Familiar Strangeness of Place and Person: Ethnographic Investigations of “Aging in Place”

Sat – 12:15-1:30PM Joint Business Meeting with AAGE

Networking Dinner – Friday or Saturday night (location/time TBD)



* indicates AAGE members


Thurs 4-5:45PM November 19


Sidney M Greenfield, Philip Singer, Pablo Landa


Friday 8am-9:45AM November 20, Invited Session


Jessica Robbins – Aaron Seaman, organizers

Liminal Homes: Older People, Loss of Capacities, and the Present Future of Living Spaces
*Annette Leibing (University of Montreal)
8:15 AM
Flexible Home: Remaking Person, Family, and Place
*Aaron T Seaman (University of Chicago)
8:30 AM
Place-Making and Refashioning Later Life, Detroit Futures, Rivers of Toxic and Nourishing Heritages
*Mark R Luborsky (Wayne State University, Department of Anthropology)
8:45 AM
The Local Community: What Food Provisioning Can Reveal about Aging and Place
*Erika Carrillo (Wayne State Univ)
9:00 AM
The Spatiotemporality of Aging: Creating Moral Persons and Places in Poland
*Jessica C Robbins-Ruszkowski (Wayne State University)
9:15 AM
*Elana D Buch (University of Iowa)


Friday, November 20, 2015 Capital Ballroom 3 (Hyatt Regency): 10:15 AM-12:00 PM


Chair: Margaret Souza

10:15 AM
Chronic Illness Management in the Digital Age: Electronic Medical Records and Clinician Autonomy
Linda M Hunt (Michigan State University) and Allison Baker (Michigan State University)
10:30 AM
Digitizing Cancer Survivorship Care
Tara Eaton (Independent Research Consultant)
10:45 AM
“Sites” of Stigma and Contestation: Positivesingles.Com and on- and Off-Line Dating with STDs
Zakea Boeger (University of Hawaii at Manoa)
11:00 AM
Death Cafes: A New Look at Dying
Margaret Souza (SUNY/Empire State College)
11:15 AM
Technologies of Data Collection: International Classification of Disease As Discourse
Laurette A McGuire (California State University San Marcos)
11:30 AM
The Optimizing Self
Dorthe Brogaard Kristensen (University of Southern Denmark) and Matthias Bode (University of Southern Denmark)

Friday 12:15-1:30PM


Margaret Souza and Cathleen E Willging


Friday, November 20, 2015: 1:45 PM-3:30 PM


Organizers: Anna I. Corwin; Felicity Aulino; and Anna I. Corwin

1:45 PM
Form, Authenticity, and (Non-)Disclosure: An Everyday Buddhist Ethics of Care
*Felicity Aulino (UMass Amherst)
2:00 PM
Decoding the Divine: Being God in a Catholic Convent Infirmary
*Anna I. Corwin (Stanford University)
2:15 PM
Care and the Other in Bosnian Mixed-Ethnicity Families
Keziah Conrad (University of California, Los Angeles – Department of Anthropology)
2:30 PM
Dehumanizing Care
*Ender Ricart (Japan Society for the Promotion of Science)
2:45 PM
Care in the Anti-Crisis
Stacey A Langwick (Cornell University)
3:00 PM
Katherine A Mason (Brown University)
3:15 PM

Saturday, November 21, 2015: 8:00AM-9:45AM

Organizer:  Cati M Coe Chair:  Erdmute Alber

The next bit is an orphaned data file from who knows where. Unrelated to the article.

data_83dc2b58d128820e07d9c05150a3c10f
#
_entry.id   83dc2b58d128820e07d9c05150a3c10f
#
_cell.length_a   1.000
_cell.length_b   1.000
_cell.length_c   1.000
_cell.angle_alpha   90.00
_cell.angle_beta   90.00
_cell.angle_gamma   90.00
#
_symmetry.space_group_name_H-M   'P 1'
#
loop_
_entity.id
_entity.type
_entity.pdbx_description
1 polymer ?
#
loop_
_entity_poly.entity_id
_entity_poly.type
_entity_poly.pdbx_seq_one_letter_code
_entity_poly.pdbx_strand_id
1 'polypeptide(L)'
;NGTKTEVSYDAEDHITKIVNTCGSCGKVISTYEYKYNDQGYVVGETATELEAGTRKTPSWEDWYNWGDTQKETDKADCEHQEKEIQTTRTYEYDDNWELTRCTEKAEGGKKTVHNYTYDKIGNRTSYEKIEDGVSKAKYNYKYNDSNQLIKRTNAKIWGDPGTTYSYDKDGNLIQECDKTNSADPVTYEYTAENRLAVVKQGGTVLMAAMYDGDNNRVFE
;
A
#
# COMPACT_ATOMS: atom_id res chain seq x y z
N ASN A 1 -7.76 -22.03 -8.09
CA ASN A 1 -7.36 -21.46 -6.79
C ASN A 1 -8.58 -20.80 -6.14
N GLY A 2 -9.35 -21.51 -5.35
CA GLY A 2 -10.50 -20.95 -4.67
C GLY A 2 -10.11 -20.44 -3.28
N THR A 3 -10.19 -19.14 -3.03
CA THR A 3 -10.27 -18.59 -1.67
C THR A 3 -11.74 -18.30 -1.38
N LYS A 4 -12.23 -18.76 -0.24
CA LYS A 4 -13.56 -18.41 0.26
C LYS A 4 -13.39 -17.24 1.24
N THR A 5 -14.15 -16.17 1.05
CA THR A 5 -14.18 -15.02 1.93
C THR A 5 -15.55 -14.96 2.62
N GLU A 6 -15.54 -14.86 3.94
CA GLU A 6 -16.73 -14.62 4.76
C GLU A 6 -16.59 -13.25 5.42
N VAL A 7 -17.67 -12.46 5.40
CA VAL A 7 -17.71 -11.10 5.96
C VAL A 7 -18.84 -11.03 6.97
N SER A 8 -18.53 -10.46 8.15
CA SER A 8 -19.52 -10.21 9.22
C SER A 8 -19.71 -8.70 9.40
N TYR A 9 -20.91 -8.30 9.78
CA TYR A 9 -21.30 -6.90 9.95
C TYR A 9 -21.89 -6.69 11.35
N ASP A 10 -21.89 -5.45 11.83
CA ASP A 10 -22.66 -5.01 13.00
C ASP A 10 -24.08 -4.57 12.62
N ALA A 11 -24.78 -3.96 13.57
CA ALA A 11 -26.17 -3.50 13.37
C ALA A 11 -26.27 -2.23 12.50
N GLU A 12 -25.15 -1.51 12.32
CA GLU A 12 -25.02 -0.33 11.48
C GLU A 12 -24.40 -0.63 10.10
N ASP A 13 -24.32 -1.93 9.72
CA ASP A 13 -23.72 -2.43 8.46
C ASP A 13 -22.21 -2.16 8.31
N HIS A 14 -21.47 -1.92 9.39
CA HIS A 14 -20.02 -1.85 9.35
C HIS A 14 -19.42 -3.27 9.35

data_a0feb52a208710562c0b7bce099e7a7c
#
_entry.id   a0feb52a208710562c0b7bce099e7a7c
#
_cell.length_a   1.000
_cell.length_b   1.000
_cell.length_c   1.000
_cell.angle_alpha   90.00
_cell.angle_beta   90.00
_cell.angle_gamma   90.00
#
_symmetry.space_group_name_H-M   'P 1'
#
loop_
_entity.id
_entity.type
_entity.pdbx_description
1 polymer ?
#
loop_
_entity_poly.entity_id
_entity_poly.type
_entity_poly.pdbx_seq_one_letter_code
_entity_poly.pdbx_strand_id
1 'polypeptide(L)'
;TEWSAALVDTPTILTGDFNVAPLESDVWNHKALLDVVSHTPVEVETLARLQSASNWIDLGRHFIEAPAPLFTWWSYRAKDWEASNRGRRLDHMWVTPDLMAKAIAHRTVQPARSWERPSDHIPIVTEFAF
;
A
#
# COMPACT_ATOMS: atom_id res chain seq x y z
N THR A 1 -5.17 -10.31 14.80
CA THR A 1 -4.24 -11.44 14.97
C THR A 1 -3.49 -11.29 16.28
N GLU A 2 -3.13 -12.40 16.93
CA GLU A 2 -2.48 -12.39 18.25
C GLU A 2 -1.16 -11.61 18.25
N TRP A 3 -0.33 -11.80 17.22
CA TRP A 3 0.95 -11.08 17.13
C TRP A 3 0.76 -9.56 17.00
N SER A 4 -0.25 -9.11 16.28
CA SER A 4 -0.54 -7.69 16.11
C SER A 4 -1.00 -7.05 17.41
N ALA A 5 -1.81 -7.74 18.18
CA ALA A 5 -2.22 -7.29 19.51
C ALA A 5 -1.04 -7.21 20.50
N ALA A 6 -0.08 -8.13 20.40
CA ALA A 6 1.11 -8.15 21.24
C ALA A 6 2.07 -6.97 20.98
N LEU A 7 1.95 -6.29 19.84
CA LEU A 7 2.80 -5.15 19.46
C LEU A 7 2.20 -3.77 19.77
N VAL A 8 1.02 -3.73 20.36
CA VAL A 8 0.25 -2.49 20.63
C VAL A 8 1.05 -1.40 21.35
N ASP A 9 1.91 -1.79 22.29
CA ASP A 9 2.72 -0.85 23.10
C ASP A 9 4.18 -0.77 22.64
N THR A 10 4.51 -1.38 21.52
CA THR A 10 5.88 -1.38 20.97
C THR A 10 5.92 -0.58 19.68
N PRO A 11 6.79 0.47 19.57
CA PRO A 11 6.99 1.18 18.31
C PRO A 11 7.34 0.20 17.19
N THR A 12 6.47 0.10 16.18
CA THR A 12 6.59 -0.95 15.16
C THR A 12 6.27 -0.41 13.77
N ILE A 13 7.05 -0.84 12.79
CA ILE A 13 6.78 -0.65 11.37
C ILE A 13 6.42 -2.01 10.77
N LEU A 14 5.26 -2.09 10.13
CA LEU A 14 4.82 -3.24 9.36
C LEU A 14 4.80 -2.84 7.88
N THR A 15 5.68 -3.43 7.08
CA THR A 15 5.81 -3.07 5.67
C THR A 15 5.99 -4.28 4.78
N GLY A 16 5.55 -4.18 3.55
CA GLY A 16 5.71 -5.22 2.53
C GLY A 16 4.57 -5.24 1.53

Migration and New Ways of Aging in Sri Lanka
Michele R Gamburd (Portland State University, Department of Anthropology)
8:15 AM
Left behind and Alone? Elderly Care in Rural Circumstances of Western African Hinterland Villages
Erdmute Alber (University of Bayreuth) and Tabea Häberlein (University of Bayreuth)
8:30 AM
Openness to New Aging Trajectories: Interest in Old Age Homes and Senior Day Programs in Southern Ghana
Cati M Coe (Rutgers University)
8:45 AM
Care of the Elderly, Migration, Community: Explorations from Rural Romania
Tatjana Thelen (University of Vienna)
9:00 AM
*Sarah Lamb (Brandeis University, Department of Anthropology)

Saturday, November 21, 2015:10:15AM-12PM


Transnationalized Aging Trajectories: Home Care As Piecework in the Andes
Jessaca B Leinaweaver (Brown University – Department of Anthropology)
10:30 AM
Sité on a Hill: Aging and Class in a Retirement Home in Turkey
Deborah L Durham (Sweet Briar College)
10:45 AM
The Translocality of ‘Healthy Aging’: Exploring the Situated Effects of Health Promotion to Ethnic Minorities in Denmark
Nanna Hilm (University of Copenhagen)
11:00 AM
DIY Aging: Retirement Migration and Intentional Communities
Liesl L Gambold (Dalhousie University)
11:15 AM
*Judith Freidenberg


If you have any related aging and life course related panels and sessions information or anything else that you would like included in the guide, contact Jay Sokolovsky at

We will continue to deliver updates as they become available

See you in Denver!

Click here for more on AAGE at conferences

Click here to go to AAGE at #GSA2015

Click here to go to AAGE at #AAA2014



New Title: Aging and the Digital Life Course, Pendergast and Garattini, eds.

PrendergastAgingThe third volume, in the Berghahn series, Life Course, Culture & Aging: Global Transformations, edited by Jay Sokolovsky is now available.

AGING AND THE DIGITAL LIFE COURSE EDITED BY DAVID PRENDERGAST AND CHIARA GARATTINI examines how developments in smart phones, the internet, cloud computing, and online social networking are redefining experiences and expectations around growing older in the twenty-first century.

FOR TEACHING FACULTY: Although books come out in hardcover, special course order pricing is available from Univeristy bookstores, contact: Molly Mosher at:

Manuscript ideas/manuscripts for this series can be submitted to the editor, Jay Sokolovsky (
Previous volumes include:
Volume 1: TRANSITIONS AND TRANSFORMATIONS: Cultural Perspectives on Aging and the Life Course, Edited by Caitrin Lynch & Jason Danely, 2013, NOW IN PAPERBACK
We encourage you to take advantage of a limited time 50% off discount offer available with the use of this secure online flyer HERE